Observing such “extraordinary pressure,” clearly motivates Okereke. After graduating next year from the University of California, Los Angeles with a degree in molecular, cell, and developmental biology, she intends to take a “gap year” before exploring either graduate school or medical school – or both.

Her internship at the Hutch has underscored her interest in research. It also has brought out a new willingness to “put myself out there.”

“I’m more extroverted here,” she said. “I’ve grown a lot in the short time I have been here. I’m asking a lot more questions when I don’t fully understand something. I’m advocating for myself more. I’ve gained a higher level of confidence and will take this back to my lab at UCLA.”

Asa Laskie

Asa Laskie, the Chickasaw tribal member, is fascinated by genetics and proteomics, the large-scale analysis of proteins. He is spending the summer exploring this fascination in the lab of Dr. Christine Queitsch, a professor of Genome Sciences at UW Medicine.

Queitsch and colleagues explore the genetic architecture of complex traits and the role of gene regulation and protein folding in generating phenotypic variation. Those areas of genome science are clearly in sync with Laskie’s career plans. His resume indicates a desire “to utilize understanding of biological and biochemical theory and technology to promote the greater good and health of the public.”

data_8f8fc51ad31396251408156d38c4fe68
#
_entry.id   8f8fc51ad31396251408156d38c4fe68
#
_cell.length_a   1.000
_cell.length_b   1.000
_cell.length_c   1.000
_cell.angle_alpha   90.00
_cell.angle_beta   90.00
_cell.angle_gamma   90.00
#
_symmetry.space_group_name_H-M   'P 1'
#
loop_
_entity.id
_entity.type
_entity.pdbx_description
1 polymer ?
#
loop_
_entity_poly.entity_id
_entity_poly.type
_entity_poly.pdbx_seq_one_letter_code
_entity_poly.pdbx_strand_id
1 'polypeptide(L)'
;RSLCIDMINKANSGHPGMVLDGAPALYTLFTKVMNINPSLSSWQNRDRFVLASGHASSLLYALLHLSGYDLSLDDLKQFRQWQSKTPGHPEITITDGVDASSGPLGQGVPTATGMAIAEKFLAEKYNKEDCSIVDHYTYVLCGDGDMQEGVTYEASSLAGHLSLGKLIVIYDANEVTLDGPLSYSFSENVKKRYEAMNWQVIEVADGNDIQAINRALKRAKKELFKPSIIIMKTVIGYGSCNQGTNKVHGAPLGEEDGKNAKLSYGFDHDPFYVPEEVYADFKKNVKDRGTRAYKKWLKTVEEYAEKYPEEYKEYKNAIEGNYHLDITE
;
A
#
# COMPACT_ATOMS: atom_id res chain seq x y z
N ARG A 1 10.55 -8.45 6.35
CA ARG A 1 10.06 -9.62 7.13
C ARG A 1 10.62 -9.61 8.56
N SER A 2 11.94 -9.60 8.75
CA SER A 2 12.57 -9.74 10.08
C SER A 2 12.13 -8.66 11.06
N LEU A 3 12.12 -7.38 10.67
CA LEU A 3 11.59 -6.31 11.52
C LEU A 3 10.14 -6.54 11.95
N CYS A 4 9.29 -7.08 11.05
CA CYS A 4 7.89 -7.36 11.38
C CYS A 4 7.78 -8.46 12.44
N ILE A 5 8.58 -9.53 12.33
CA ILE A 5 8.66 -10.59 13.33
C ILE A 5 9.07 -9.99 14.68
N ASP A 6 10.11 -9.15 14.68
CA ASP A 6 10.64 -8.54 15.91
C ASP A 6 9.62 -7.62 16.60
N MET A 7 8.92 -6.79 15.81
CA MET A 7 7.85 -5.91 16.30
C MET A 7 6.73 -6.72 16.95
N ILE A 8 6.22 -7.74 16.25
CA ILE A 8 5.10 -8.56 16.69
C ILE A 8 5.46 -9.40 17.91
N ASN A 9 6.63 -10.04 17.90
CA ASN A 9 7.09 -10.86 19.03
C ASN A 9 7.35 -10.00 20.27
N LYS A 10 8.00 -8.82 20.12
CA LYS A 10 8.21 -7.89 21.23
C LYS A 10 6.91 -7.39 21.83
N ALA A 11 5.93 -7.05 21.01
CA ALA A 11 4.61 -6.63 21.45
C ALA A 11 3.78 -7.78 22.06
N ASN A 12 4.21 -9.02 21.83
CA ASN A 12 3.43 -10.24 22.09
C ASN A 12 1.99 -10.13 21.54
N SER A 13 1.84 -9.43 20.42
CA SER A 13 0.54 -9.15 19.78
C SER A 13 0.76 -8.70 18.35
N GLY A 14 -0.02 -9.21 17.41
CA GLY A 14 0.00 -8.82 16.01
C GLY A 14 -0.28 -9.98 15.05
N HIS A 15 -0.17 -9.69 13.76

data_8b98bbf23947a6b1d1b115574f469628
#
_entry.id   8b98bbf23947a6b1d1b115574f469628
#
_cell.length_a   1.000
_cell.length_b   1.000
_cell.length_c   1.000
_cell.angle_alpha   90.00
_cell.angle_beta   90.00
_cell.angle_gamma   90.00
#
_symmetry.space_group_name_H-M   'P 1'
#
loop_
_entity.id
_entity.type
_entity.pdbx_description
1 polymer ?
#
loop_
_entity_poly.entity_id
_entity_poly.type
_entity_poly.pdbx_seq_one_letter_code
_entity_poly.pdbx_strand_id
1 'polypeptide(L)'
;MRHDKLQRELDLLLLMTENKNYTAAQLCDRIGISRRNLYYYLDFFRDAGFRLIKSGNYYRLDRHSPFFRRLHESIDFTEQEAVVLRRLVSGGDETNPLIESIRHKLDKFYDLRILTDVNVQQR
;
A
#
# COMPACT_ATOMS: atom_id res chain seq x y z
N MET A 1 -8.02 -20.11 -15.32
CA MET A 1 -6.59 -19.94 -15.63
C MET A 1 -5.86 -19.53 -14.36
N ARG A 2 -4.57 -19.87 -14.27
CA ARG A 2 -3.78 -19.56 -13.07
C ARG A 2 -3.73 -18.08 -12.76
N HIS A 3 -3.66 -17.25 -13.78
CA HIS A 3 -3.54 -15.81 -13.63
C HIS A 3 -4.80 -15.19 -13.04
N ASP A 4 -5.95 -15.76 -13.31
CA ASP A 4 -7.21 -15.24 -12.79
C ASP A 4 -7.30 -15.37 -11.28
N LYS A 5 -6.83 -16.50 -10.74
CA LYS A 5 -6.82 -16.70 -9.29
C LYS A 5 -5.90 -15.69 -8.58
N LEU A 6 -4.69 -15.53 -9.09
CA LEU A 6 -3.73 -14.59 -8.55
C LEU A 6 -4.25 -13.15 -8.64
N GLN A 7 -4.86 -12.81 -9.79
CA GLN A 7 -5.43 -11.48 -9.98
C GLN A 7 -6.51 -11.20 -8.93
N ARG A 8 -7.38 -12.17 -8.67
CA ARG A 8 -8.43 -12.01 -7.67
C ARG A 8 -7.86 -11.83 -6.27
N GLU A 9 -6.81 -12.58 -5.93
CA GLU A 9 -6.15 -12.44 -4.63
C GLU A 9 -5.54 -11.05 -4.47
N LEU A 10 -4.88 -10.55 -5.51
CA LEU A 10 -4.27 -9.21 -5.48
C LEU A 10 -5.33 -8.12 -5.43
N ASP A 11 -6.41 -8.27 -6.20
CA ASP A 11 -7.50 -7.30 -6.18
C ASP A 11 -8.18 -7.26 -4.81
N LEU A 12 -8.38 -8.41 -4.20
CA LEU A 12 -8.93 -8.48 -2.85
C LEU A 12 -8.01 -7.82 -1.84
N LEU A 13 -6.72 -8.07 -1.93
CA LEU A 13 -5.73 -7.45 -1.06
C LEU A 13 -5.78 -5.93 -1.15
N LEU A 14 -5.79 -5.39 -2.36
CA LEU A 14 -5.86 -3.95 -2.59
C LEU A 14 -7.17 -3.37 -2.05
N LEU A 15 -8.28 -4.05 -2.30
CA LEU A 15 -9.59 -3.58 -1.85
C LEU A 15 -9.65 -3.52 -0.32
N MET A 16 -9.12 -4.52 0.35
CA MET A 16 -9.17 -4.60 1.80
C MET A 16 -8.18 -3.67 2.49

That desire dates back to his junior year of high school in Los Alamos, New Mexico.

“I took several biology courses in high school that showed me how genetics shapes our world,” he said.

Laskie is expected to graduate next year from Fort Lewis College, a public school in Durango, Colorado, with a Bachelor’s Degree in Science and a concentration in cellular and molecular biology. His career plans are focused on pursuing a Ph.D., possibly at the University of Wisconsin, Madison, and subsequently exploring research opportunities in the corporate sector.

At this point, Laskie has no interest in academia.